Virus Alerts, by Panda Security (http://www.pandasecurity.com)
Panda Security's report this week provides information about the
Singu.AM backdoor and the Goldun.TB and Sinowal.VTJ Trojans.
The Singu.AM backdoor copies itself on computers under the name
inetput.exe. When run, it installs itself as a computer service and
opens a port on the victim's computer, so the attacker can control it
remotely and carry out malicious actions: administer connections,
capture keystrokes, configure connection parameters, access the Windows
This malicious code is distributed through P2P networks. To tempt users
into downloading it, it uses social engineering techniques, passing
itself off as a fake program, an erotic photo, etc.
The Goldun.TB and Sinowal.VTJ Trojans are distributed in a similar way.
Goldun.TB reaches the victim's computer on an email attachment (photo
pretending to be an ICS warning (an incorrect abbreviation of IPCS:
Internet Service Provider Consortium), and indicating that the Internet
connection will be suspended due to the user's violation of alleged
The email attaches a supposed 6-month activity report which it refers to
in the message body. This report is compressed in a .ZIP file. If users
decompress and try to open the false report, they will be allowing a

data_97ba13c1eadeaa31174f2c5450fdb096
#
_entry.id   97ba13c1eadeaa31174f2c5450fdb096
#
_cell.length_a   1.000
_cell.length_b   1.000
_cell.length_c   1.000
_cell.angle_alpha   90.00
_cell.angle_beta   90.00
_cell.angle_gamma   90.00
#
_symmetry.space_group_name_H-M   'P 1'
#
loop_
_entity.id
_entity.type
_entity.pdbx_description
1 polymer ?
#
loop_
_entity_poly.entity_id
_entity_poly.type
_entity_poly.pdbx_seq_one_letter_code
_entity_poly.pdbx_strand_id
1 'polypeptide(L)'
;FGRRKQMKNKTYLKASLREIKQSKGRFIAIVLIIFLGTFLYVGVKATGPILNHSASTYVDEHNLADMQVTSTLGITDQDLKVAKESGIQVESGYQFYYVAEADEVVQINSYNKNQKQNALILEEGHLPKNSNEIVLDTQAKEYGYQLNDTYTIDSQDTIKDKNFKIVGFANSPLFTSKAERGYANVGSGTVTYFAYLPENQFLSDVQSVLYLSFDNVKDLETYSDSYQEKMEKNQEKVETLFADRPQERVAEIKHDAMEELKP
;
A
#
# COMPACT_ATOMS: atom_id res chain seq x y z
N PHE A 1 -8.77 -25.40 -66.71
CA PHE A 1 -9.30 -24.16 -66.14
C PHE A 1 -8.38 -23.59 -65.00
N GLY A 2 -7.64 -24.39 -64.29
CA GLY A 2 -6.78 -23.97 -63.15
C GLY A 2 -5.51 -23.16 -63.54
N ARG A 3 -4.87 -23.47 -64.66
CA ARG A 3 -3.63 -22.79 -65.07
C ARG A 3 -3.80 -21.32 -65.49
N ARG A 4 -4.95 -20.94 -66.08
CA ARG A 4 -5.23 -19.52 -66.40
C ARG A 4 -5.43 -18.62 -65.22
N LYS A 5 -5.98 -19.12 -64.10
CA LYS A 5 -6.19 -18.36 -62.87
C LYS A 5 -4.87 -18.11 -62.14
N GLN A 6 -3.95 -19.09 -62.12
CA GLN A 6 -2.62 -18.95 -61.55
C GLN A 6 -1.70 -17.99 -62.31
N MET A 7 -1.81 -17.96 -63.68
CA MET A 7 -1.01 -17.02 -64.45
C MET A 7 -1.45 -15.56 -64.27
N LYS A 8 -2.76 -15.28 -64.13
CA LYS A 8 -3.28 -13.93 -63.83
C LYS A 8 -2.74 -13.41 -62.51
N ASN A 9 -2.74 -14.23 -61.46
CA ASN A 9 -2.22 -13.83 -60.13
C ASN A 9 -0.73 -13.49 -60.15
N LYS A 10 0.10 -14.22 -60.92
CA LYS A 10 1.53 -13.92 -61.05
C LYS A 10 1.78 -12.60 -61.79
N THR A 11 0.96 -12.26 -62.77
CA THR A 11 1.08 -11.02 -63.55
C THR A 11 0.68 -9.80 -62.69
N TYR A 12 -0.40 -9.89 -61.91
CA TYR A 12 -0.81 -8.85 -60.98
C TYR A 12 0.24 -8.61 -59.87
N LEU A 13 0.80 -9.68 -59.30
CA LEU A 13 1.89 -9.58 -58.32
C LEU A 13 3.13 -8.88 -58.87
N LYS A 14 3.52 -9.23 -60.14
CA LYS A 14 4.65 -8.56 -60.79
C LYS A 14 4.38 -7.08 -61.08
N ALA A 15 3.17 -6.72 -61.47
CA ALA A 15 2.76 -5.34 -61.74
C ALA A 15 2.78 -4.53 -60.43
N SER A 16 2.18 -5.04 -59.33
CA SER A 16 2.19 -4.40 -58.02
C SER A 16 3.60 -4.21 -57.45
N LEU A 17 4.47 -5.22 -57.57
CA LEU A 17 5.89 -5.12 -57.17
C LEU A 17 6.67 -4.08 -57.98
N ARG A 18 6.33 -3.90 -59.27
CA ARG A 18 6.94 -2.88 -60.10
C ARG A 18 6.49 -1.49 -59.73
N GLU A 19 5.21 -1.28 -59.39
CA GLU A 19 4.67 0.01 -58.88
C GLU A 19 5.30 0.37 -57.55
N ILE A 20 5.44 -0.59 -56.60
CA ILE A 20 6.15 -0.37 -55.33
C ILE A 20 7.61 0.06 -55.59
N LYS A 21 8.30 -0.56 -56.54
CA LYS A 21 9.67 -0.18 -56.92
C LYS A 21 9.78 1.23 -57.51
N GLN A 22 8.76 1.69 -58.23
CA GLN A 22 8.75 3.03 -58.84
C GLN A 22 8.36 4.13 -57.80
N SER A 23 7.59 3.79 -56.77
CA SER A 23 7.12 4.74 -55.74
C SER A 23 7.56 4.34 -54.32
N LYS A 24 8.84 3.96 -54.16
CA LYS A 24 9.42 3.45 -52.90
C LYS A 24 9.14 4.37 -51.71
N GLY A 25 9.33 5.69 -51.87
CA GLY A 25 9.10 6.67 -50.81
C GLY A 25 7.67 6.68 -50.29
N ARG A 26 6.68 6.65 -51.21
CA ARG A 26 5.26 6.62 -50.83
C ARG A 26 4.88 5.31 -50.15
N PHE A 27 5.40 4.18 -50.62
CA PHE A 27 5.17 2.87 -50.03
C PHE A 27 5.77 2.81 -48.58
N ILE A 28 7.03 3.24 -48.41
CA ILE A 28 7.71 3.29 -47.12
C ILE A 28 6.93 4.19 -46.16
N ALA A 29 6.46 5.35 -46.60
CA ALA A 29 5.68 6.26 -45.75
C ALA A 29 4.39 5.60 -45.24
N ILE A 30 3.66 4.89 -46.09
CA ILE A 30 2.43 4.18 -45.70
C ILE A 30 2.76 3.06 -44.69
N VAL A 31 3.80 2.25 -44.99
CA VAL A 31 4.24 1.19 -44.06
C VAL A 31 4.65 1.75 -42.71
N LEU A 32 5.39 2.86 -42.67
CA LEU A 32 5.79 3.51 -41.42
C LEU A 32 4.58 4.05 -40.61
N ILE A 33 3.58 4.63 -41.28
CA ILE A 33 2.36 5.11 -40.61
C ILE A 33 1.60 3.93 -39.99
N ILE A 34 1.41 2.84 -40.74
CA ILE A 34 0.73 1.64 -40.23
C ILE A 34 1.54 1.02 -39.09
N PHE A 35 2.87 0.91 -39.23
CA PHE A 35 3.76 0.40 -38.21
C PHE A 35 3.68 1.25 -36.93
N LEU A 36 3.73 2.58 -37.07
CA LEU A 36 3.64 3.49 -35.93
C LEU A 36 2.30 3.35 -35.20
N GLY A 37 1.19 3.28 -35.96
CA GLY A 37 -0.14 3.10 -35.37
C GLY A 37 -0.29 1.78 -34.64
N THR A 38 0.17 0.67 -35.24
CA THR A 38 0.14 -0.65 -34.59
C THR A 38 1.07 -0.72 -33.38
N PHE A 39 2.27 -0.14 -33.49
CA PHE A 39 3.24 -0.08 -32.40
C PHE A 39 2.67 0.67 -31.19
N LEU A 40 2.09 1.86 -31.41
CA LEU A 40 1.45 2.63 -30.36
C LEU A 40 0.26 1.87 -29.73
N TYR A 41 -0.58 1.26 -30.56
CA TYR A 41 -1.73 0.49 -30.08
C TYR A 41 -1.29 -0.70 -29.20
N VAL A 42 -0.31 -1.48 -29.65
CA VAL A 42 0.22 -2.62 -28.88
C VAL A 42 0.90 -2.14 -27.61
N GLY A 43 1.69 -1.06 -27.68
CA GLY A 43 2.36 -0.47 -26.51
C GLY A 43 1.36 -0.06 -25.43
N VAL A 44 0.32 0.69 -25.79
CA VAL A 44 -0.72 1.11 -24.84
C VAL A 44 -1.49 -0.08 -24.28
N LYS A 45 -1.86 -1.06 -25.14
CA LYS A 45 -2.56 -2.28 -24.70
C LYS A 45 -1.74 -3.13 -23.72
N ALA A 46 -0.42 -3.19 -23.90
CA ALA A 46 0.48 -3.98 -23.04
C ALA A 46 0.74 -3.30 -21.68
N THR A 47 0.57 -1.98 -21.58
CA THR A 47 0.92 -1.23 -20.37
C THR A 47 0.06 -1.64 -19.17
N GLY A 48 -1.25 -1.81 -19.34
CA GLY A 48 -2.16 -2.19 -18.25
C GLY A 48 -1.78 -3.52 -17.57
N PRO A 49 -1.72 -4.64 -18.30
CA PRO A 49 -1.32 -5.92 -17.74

copy of the Goldun.TB Trojan onto their computer.
The Sinowal.VTJ Trojan, on the other hand, reaches mailboxes in an email
pretending to come from a user who accuses the recipient of sending a
virus to his computer via email.
The email subject is "I am wait (sic) your reply"
(http://www.flickr.com/photos/panda_security/), and it has an attached
file it refers to in the email body, which supposedly contains proof of
the user's sending of malicious emails.
On opening the file (.ZIP format) and running the content (executable
file that looks like a PDF document), users will be entering a copy of
the Sinowal.VTJ Trojan onto their computer.
Once on the computer, this malicious code tries to download a
configuration file from a Russian domain, previously used to distribute
banker malware. It also releases a series of malicious files on the
"It is an ingenious social engineering technique. In both cases
cyber-crooks threaten users (cut off their Internet connection or take
legal action). This way, users are tempted into viewing the proof
against them, and on doing so, are infected," explains Luis Corrons,
technical director of PandaLabs.